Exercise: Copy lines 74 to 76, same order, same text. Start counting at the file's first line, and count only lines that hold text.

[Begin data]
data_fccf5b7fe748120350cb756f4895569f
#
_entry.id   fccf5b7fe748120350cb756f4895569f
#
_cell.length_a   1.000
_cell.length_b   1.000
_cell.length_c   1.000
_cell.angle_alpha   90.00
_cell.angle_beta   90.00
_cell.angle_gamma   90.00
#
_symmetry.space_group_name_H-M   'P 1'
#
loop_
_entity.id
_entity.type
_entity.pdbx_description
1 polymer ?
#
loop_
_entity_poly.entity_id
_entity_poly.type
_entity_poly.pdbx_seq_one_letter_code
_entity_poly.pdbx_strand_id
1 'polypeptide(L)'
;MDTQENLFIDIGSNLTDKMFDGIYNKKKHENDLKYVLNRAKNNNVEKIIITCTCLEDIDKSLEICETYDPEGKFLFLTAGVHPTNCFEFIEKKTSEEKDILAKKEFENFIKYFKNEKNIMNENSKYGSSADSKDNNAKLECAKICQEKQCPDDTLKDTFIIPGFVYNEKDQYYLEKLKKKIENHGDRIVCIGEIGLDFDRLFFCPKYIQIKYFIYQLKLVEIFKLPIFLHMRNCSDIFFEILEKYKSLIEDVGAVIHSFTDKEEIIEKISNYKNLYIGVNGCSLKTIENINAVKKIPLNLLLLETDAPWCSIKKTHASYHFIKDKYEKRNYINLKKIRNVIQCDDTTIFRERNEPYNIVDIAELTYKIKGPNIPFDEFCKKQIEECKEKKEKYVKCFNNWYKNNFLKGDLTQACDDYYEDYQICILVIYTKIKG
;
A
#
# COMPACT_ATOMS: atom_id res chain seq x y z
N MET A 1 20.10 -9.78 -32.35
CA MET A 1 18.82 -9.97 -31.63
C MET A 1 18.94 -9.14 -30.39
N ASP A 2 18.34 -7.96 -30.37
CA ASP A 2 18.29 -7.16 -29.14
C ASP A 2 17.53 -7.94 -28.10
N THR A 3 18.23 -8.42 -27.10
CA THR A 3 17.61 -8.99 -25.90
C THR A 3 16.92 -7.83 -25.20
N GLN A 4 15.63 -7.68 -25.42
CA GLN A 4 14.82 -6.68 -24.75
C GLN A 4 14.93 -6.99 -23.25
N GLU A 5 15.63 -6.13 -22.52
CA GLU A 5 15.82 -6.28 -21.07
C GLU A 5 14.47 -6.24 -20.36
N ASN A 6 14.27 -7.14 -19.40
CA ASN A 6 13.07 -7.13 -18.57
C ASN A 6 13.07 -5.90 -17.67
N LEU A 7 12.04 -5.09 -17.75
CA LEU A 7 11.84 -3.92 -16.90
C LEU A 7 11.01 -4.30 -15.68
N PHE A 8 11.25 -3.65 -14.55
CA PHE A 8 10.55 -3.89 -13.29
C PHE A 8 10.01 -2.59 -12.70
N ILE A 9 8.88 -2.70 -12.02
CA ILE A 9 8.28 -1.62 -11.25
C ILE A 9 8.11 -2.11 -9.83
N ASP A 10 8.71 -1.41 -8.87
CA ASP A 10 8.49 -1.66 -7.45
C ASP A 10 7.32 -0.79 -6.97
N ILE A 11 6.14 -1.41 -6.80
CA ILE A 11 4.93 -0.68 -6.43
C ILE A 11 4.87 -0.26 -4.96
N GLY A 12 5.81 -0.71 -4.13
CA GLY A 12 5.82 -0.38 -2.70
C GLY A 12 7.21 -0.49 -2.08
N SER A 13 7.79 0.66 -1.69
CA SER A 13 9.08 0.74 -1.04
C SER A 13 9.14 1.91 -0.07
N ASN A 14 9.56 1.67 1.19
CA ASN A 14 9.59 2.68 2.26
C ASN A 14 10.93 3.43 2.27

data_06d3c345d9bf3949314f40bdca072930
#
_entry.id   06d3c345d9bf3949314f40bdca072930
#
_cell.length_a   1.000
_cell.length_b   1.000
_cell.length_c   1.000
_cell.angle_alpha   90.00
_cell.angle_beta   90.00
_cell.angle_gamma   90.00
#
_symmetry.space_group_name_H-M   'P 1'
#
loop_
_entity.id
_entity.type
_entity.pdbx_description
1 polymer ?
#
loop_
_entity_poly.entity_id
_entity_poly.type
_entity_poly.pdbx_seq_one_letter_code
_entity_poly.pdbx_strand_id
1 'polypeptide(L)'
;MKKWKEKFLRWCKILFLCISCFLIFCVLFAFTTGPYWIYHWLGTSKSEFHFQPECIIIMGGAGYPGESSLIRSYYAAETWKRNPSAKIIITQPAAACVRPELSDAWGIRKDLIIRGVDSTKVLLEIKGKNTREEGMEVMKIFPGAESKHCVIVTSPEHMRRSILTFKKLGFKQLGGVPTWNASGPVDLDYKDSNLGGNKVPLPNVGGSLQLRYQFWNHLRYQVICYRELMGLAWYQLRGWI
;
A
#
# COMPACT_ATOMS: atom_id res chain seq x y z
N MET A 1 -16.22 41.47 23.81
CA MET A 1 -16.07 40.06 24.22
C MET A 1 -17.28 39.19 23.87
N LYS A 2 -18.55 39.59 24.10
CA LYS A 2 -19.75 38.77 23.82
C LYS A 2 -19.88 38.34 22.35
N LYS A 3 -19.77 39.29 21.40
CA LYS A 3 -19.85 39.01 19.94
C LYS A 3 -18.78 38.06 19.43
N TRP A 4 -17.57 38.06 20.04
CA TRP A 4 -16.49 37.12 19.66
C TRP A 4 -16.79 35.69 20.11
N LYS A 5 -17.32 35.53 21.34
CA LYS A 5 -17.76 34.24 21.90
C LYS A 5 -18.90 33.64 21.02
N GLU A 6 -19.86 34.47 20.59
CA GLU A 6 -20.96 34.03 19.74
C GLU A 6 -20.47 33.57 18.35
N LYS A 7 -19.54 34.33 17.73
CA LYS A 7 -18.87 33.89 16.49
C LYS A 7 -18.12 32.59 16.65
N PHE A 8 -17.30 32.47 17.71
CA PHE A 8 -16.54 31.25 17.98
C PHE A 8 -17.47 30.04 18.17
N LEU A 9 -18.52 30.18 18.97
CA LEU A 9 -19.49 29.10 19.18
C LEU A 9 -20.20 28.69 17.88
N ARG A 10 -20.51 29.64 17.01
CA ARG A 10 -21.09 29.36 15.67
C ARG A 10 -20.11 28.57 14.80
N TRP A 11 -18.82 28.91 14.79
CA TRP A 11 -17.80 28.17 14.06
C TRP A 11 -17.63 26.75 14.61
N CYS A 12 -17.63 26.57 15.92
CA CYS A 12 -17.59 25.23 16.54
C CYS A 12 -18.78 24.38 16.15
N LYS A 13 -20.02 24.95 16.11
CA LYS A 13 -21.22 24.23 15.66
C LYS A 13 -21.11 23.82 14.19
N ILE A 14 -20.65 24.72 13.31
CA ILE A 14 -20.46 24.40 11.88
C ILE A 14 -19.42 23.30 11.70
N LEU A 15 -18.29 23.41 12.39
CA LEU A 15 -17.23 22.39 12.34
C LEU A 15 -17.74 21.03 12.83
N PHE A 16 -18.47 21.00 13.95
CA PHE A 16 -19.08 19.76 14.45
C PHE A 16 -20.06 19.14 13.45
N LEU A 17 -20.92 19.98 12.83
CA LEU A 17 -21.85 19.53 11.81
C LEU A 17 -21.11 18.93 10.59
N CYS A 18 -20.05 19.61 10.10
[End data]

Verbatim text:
#
_entry.id   06d3c345d9bf3949314f40bdca072930
#